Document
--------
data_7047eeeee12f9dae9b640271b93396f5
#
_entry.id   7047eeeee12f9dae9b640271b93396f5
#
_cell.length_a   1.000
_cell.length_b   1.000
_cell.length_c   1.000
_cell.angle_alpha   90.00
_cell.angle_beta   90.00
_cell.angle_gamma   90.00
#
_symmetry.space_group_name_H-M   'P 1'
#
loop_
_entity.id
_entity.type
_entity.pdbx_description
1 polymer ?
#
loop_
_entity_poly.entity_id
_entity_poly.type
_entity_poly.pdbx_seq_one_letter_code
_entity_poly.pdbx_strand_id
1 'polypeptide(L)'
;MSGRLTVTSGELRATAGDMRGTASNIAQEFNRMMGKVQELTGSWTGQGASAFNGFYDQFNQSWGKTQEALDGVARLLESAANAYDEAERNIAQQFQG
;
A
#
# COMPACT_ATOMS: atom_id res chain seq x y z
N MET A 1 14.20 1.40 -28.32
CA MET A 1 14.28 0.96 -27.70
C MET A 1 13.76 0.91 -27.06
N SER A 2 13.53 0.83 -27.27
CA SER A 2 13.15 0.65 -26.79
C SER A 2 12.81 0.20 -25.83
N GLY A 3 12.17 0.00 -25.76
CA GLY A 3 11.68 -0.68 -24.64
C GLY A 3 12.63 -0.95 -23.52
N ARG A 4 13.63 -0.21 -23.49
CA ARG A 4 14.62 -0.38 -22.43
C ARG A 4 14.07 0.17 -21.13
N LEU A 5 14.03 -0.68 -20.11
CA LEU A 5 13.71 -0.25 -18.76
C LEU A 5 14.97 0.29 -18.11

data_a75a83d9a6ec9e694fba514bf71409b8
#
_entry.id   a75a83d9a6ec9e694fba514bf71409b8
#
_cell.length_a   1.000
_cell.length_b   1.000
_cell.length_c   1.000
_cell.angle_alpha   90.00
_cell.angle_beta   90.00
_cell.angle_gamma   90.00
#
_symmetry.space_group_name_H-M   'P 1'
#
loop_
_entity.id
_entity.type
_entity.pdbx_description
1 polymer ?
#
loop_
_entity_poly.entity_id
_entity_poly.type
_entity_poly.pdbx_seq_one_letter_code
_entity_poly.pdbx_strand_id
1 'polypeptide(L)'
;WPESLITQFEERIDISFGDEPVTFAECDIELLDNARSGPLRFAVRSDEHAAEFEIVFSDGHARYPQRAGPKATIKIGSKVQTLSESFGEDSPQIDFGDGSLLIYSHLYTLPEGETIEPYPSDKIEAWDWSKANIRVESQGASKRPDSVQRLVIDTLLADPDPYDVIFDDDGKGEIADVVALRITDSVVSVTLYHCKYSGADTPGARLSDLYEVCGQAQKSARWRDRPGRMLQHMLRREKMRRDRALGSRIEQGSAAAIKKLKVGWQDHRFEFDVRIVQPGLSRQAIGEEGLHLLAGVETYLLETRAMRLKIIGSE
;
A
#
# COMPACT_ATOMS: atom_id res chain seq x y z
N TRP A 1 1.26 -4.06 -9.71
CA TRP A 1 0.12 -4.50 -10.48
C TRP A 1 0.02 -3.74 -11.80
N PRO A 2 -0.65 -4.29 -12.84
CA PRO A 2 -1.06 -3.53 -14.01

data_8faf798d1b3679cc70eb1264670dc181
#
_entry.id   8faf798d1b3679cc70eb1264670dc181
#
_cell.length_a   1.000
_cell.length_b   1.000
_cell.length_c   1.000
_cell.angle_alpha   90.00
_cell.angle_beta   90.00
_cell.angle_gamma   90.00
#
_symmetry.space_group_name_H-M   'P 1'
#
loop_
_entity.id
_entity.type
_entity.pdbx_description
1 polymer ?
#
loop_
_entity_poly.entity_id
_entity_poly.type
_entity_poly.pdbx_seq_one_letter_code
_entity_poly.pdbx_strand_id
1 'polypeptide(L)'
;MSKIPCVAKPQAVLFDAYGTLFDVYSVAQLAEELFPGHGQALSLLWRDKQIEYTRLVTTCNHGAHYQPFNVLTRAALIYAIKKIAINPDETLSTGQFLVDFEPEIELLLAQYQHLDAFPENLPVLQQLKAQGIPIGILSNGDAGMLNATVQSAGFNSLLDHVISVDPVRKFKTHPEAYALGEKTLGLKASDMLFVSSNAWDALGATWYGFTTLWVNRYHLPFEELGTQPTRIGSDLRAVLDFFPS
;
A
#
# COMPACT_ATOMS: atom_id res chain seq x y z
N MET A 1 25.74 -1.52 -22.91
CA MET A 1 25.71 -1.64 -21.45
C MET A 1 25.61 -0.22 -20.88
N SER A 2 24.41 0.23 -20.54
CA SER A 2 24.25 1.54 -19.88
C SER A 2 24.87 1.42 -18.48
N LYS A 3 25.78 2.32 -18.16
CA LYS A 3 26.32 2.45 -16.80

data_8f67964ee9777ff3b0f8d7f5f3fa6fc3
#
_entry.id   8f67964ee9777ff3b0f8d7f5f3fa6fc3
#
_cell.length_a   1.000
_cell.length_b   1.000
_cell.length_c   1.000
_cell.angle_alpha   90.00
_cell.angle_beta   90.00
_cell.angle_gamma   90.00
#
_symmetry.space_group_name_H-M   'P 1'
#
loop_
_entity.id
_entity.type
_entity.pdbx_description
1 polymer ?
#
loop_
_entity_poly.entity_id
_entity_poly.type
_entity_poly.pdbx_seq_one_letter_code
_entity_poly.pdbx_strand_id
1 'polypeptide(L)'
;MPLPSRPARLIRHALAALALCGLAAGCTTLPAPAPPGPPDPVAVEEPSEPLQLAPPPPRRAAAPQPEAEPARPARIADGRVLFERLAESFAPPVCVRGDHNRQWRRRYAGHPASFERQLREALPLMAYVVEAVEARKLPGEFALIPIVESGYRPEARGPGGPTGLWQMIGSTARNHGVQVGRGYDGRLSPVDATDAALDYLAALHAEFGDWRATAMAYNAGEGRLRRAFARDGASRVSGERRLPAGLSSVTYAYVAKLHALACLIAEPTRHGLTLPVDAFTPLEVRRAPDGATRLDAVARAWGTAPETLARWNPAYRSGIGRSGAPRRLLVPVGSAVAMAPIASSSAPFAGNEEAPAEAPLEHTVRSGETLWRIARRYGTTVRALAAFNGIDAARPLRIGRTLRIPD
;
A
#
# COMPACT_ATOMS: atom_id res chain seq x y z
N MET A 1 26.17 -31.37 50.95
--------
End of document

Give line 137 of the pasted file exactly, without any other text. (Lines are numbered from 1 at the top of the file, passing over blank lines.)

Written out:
#